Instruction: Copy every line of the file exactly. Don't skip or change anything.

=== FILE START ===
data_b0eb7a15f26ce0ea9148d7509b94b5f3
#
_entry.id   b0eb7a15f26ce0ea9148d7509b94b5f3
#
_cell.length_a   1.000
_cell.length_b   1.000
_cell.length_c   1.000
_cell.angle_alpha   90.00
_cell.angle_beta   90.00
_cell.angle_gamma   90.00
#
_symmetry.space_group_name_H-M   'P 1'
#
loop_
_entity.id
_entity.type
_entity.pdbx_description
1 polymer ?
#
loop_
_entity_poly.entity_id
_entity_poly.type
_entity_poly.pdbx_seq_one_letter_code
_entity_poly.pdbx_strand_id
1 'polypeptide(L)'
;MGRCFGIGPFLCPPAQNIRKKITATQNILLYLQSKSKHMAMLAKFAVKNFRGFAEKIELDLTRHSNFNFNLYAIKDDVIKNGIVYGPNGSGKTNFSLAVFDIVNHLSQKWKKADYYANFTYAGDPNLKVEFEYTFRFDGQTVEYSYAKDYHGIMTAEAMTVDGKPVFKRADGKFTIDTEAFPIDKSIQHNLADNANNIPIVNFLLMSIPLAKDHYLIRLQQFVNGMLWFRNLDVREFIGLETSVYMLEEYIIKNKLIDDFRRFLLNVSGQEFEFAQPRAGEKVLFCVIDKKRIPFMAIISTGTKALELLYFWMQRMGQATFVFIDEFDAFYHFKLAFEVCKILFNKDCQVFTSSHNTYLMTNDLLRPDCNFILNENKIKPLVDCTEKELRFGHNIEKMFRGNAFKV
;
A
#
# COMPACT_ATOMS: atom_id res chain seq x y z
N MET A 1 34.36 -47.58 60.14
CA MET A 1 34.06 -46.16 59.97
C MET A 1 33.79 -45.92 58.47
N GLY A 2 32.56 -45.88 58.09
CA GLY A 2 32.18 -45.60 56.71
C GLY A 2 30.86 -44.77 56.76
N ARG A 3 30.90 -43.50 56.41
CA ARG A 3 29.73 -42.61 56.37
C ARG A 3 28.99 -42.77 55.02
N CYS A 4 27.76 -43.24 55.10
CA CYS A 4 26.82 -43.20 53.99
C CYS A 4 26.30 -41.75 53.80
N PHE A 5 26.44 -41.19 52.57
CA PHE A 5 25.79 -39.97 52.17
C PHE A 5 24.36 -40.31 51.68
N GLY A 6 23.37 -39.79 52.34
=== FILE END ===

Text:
data_b0eb7a15f26ce0ea9148d7509b94b5f3
#
_entry.id   b0eb7a15f26ce0ea9148d7509b94b5f3
#
_cell.length_a   1.000
_cell.length_b   1.000
_cell.length_c   1.000
_cell.angle_alpha   90.00
_cell.angle_beta   90.00
_cell.angle_gamma   90.00
#
_symmetry.space_group_name_H-M   'P 1'
#
loop_
_entity.id
_entity.type
_entity.pdbx_description
1 polymer ?
#
loop_
_entity_poly.entity_id
_entity_poly.type
_entity_poly.pdbx_seq_one_letter_code
_entity_poly.pdbx_strand_id
1 'polypeptide(L)'
;MGRCFGIGPFLCPPAQNIRKKITATQNILLYLQSKSKHMAMLAKFAVKNFRGFAEKIELDLTRHSNFNFNLYAIKDDVIKNGIVYGPNGSGKTNFSLAVFDIVNHLSQKWKKADYYANFTYAGDPNLKVEFEYTFRFDGQTVEYSYAKDYHGIMTAEAMTVDGKPVFKRADGKFTIDTEAFPIDKSIQHNLADNANNIPIVNFLLMSIPLAKDHYLIRLQQFVNGMLWFRNLDVREFIGLETSVYMLEEYIIKNKLIDDFRRFLLNVSGQEFEFAQPRAGEKVLFCVIDKKRIPFMAIISTGTKALELLYFWMQRMGQATFVFIDEFDAFYHFKLAFEVCKILFNKDCQVFTSSHNTYLMTNDLLRPDCNFILNENKIKPLVDCTEKELRFGHNIEKMFRGNAFKV
;
A
#
# COMPACT_ATOMS: atom_id res chain seq x y z
N MET A 1 34.36 -47.58 60.14
CA MET A 1 34.06 -46.16 59.97
C MET A 1 33.79 -45.92 58.47
N GLY A 2 32.56 -45.88 58.09
CA GLY A 2 32.18 -45.60 56.71
C GLY A 2 30.86 -44.77 56.76
N ARG A 3 30.90 -43.50 56.41
CA ARG A 3 29.73 -42.61 56.37
C ARG A 3 28.99 -42.77 55.02
N CYS A 4 27.76 -43.24 55.10
CA CYS A 4 26.82 -43.20 53.99
C CYS A 4 26.30 -41.75 53.80
N PHE A 5 26.44 -41.19 52.57
CA PHE A 5 25.79 -39.97 52.17
C PHE A 5 24.36 -40.31 51.68
N GLY A 6 23.37 -39.79 52.34